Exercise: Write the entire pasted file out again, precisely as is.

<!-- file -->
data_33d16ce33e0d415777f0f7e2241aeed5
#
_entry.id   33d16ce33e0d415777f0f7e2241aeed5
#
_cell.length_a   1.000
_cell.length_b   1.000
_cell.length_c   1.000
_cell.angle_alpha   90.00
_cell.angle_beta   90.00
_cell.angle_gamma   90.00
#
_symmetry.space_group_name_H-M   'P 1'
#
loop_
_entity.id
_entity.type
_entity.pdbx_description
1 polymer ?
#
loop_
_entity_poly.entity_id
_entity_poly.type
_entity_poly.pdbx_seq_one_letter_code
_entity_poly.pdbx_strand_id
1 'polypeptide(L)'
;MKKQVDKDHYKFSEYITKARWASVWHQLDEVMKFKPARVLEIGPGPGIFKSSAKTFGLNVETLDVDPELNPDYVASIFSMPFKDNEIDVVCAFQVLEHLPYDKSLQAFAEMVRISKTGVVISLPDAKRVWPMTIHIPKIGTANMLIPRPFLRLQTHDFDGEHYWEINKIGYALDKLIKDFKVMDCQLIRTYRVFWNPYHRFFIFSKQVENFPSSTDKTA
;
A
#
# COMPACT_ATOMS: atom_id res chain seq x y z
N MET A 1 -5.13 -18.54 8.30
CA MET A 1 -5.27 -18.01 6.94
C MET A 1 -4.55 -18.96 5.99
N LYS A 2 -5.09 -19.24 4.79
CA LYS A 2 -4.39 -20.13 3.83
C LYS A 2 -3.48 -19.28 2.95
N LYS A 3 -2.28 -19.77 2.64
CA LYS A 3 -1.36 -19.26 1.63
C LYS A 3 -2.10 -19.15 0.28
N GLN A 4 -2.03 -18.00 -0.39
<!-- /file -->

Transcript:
data_33d16ce33e0d415777f0f7e2241aeed5
#
_entry.id   33d16ce33e0d415777f0f7e2241aeed5
#
_cell.length_a   1.000
_cell.length_b   1.000
_cell.length_c   1.000
_cell.angle_alpha   90.00
_cell.angle_beta   90.00
_cell.angle_gamma   90.00
#
_symmetry.space_group_name_H-M   'P 1'
#
loop_
_entity.id
_entity.type
_entity.pdbx_description
1 polymer ?
#
loop_
_entity_poly.entity_id
_entity_poly.type
_entity_poly.pdbx_seq_one_letter_code
_entity_poly.pdbx_strand_id
1 'polypeptide(L)'
;MKKQVDKDHYKFSEYITKARWASVWHQLDEVMKFKPARVLEIGPGPGIFKSSAKTFGLNVETLDVDPELNPDYVASIFSMPFKDNEIDVVCAFQVLEHLPYDKSLQAFAEMVRISKTGVVISLPDAKRVWPMTIHIPKIGTANMLIPRPFLRLQTHDFDGEHYWEINKIGYALDKLIKDFKVMDCQLIRTYRVFWNPYHRFFIFSKQVENFPSSTDKTA
;
A
#
# COMPACT_ATOMS: atom_id res chain seq x y z
N MET A 1 -5.13 -18.54 8.30
CA MET A 1 -5.27 -18.01 6.94
C MET A 1 -4.55 -18.96 5.99
N LYS A 2 -5.09 -19.24 4.79
CA LYS A 2 -4.39 -20.13 3.83
C LYS A 2 -3.48 -19.28 2.95
N LYS A 3 -2.28 -19.77 2.64
CA LYS A 3 -1.36 -19.26 1.63
C LYS A 3 -2.10 -19.15 0.28
N GLN A 4 -2.03 -18.00 -0.39